Florida Orthopaedic Institute’s Athlete of the Week campaign is designed to focus on student-athletes, recognizing them for their hard work and dedication both on and off the field. The Athlete of the Week award can be earned by displaying one of the following characteristics:

Team Player: Athletes who are nominated for excellence in team play are chosen by a coach who feels the athlete does his or her best to put direction into action, makes a significant contribution to the team and continuously works to improve his or her skills, attitude and training.

Leadership: Athletes who earn the award in recognition of excellent leadership must exemplify strong relationship building skills, show excellent initiative and serve as role models for his or her peers.

To view last week’s award winners, please follow this link.

Florida Orthopaedic Institute

Founded in 1989, Florida Orthopaedic Institute is Florida’s largest orthopedic group and provides expertise and treatment of orthopedic-related injuries and conditions, including adult reconstruction and arthritis, chiropractic services, foot and ankle, general orthopedics, hand and wrist, interventional spine, musculoskeletal oncology, orthopedic trauma, physical medicine and rehabilitation, physical and occupational therapy, sports medicine, shoulder and elbow, spine and chiropractic services, among others. The organization treats patients throughout its surgery centers in North Tampa and Citrus Park, two orthopaedic urgent care centers in South Tampa and Brandon, and 9 office locations in Bloomingdale, Brandon, Citrus Park, North Tampa, Northdale, Palm Harbor, South Tampa, Sun City Center and Wesley Chapel. For more information, please visit: FloridaOrtho.com and ‘like’ us on Facebook: facebook.com/Florida.Orthopaedic.Institute.

###

Florida Orthopaedic Institute

Bloomingdale Athletes Awarded ‘Athlete of the Week’ Honors by Florida Orthopaedic Institute

By | Athlete of the Week

Patch

February 8, 2019
BY: Florida Orthopaedic Institute

Bloomingdale Athletes Awarded ‘Athlete of the Week’ Honors by Florida Orthopaedic Institute

Tampa, FL – Feb. 8, 2019 – Florida Orthopaedic Institute (FOI) is pleased to announce Josh Harbord and Elise Vera from Bloomingdale High School as the ‘Athletes of the Week’ for the week ending February 8, 2019.

Harbord was chosen by the Swimming and Diving Coach, Eva Applebee, for exemplifying leadership and showing support to his teammates.

“Josh has been an incredible leader on our team,” Applebee said. “Josh worked hard not only at improving his skills, but he also supported his teammates throughout his swimming career by encouraging them, attending meets of fellow swimmers, working with them on their skills, listening to them and always offering positive feedback so that they, and the team, could succeed.”

Surrounded by a group of dependable athletes, Harbord finds fulfillment in the compassion and strength of his team.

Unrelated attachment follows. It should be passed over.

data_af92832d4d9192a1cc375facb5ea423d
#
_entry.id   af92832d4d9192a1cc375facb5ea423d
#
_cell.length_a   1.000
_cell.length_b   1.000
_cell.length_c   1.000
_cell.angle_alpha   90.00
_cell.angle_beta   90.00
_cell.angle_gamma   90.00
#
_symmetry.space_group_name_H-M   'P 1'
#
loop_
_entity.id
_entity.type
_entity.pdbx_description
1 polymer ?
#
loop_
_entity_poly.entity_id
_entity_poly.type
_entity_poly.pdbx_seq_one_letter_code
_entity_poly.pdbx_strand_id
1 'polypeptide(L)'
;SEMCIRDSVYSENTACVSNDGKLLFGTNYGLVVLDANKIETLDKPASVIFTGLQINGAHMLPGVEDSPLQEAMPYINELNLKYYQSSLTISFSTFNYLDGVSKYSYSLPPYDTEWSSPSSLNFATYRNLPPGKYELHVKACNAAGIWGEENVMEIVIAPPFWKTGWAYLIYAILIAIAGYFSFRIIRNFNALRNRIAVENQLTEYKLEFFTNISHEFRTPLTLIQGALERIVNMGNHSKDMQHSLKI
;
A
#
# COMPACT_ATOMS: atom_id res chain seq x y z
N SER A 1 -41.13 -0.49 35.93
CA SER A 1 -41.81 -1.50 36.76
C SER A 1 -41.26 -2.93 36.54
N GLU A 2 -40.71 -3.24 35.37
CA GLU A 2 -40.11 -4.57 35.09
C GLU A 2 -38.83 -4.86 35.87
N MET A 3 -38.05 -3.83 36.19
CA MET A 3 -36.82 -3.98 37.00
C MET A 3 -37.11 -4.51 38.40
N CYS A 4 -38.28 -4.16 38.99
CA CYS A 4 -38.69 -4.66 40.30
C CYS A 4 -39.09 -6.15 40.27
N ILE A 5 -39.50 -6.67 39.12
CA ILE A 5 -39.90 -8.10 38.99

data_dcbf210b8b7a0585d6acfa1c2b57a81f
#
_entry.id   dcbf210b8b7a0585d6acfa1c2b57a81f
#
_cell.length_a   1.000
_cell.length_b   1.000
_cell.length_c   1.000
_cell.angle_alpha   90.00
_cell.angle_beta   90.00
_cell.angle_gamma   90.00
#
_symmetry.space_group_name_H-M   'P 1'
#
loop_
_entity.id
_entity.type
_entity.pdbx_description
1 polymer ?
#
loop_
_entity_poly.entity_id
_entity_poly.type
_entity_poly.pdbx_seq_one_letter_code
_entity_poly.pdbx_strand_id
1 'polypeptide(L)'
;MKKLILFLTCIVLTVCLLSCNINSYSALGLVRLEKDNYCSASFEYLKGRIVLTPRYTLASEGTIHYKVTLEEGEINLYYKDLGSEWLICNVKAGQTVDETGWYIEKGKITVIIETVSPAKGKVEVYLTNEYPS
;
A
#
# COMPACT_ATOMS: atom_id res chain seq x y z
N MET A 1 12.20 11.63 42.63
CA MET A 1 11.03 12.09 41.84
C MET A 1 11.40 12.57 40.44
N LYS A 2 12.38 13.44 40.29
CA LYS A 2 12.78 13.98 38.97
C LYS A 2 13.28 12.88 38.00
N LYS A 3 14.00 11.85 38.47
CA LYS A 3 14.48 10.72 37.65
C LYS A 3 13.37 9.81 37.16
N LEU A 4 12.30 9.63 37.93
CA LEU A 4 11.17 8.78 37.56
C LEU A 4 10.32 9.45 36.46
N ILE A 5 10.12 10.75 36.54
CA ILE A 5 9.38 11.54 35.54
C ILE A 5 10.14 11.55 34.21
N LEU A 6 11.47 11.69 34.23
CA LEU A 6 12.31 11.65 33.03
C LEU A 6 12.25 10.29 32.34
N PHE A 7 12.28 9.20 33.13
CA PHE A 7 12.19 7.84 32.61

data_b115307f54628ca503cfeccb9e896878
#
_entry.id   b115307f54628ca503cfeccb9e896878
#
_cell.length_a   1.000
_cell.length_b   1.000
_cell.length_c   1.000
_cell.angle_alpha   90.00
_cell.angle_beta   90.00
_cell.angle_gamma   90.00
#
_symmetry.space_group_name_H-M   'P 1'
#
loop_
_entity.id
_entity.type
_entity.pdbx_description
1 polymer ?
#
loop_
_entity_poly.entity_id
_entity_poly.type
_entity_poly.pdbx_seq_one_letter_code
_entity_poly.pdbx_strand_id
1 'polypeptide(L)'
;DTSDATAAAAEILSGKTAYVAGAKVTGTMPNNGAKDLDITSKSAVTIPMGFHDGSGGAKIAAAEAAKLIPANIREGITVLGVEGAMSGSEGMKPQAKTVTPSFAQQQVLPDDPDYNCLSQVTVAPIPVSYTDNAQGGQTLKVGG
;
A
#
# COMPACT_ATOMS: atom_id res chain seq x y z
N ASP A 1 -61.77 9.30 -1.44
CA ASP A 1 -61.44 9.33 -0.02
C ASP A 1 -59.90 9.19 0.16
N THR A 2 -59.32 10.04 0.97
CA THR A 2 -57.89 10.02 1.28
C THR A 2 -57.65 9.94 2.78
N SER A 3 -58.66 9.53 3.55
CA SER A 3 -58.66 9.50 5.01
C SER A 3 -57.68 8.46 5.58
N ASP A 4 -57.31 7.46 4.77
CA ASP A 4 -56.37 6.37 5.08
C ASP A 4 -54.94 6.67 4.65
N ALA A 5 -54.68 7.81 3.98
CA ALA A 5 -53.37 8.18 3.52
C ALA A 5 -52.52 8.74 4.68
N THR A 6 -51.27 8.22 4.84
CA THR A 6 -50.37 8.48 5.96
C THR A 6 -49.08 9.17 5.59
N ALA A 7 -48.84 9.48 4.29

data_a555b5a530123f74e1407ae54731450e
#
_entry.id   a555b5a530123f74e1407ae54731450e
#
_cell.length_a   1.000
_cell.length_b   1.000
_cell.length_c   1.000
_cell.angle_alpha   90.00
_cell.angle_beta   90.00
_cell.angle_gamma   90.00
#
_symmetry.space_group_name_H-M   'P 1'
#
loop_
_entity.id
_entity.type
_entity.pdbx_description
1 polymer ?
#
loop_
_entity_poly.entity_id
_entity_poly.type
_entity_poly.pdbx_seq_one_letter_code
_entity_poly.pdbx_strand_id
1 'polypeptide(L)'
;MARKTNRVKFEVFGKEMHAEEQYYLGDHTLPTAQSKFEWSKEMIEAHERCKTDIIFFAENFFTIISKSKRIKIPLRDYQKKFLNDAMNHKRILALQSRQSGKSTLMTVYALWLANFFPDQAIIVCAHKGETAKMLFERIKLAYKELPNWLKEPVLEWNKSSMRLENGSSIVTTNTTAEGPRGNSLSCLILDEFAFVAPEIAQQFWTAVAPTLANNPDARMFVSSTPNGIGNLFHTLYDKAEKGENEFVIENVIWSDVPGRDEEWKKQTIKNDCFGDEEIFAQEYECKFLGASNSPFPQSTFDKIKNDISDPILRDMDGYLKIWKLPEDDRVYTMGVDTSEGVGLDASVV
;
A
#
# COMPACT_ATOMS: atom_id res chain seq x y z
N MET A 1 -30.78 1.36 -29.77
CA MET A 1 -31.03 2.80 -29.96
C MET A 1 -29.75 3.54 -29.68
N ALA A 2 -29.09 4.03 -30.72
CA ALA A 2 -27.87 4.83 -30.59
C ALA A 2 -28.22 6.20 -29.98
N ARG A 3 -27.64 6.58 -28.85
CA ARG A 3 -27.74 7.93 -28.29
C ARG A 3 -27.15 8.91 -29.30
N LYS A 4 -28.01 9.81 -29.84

“I joined the Bloomingdale swim team as a sophomore in 2016,” Harbord said. “I was introduced to a group of accepting and caring people who would become friends throughout high school. I have loved the amazing teamwork as well as the opportunities to grow physically and mentally. It has brought me much joy to encourage others and to be encouraged.”

Vera was nominated by the Girls’ Soccer Coach, Heather Iverson, for being proactive on the field and putting her best foot forward to help her team.

“Elise is leading our team from the center midfield position,” said Iverson. “Her work rate is unmatched. She marks the opposing team’s best player, starts the offense and is scoring timely goals. Most recently, she scored two big goals against King High School to put us in first place of the district.”

Vera, a new asset to Bloomingdale, is planning on success as she moves towards her future aspirations.

“I am motivated by my soccer teammates and coach because of all the training we put in during the week in preparation for games,” Vera said. “I have been playing soccer since I was five years old and this year I decided to try out for the Bloomingdale Lady Bulls Soccer Team. I am devoted to helping the team reach success throughout the season. After high school, my plan is to go to a division 1 college with a strong academic program and pursue soccer further.”

Vera and Harbord both advocate for staying true to oneself and not letting anything get in the way of hard work.

“Do not care what others think and focus on what you want to accomplish,” Vera said. “Always try to stay positive no matter the situation.”

Harbord continued, “Do your best. Once you’ve done that, lighten up. Don’t be too hard on yourself. Be happy with your best effort.”

Florida Orthopaedic Institute’s Athlete of the Week campaign is designed to focus on student-athletes, recognizing them for their hard work and dedication both on and off the field. The Athlete of the Week award can be earned by displaying one of the following characteristics:

Team Player: Athletes who are nominated for excellence in team play are chosen by a coach who feels the athlete does his or her best to put direction into action, makes a significant contribution to the team and continuously works to improve his or her skills, attitude and training.

Leadership: Athletes who earn the award in recognition of excellent leadership must exemplify strong relationship building skills, show excellent initiative and serve as role models for his or her peers.

To view last week’s award winners, please follow this link.